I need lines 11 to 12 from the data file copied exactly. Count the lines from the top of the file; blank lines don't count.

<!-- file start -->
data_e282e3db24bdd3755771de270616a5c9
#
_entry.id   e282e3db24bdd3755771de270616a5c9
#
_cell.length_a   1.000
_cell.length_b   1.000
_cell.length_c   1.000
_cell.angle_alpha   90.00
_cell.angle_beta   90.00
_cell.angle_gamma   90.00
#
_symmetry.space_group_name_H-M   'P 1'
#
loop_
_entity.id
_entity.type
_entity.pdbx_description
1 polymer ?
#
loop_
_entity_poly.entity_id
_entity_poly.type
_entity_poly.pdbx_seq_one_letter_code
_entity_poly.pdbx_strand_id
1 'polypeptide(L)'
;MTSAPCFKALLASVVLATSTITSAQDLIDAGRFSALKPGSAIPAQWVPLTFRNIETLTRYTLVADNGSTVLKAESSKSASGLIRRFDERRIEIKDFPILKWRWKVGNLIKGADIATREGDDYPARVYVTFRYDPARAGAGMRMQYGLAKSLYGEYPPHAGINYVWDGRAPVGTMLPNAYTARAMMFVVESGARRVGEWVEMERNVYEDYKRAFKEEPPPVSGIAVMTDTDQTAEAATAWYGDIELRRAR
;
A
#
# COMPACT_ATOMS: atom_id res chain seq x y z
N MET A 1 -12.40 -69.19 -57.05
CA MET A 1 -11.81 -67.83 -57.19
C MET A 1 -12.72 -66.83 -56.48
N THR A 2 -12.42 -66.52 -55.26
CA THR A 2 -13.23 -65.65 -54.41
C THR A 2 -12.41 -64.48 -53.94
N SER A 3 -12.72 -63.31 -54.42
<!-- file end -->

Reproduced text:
#
_symmetry.space_group_name_H-M   'P 1'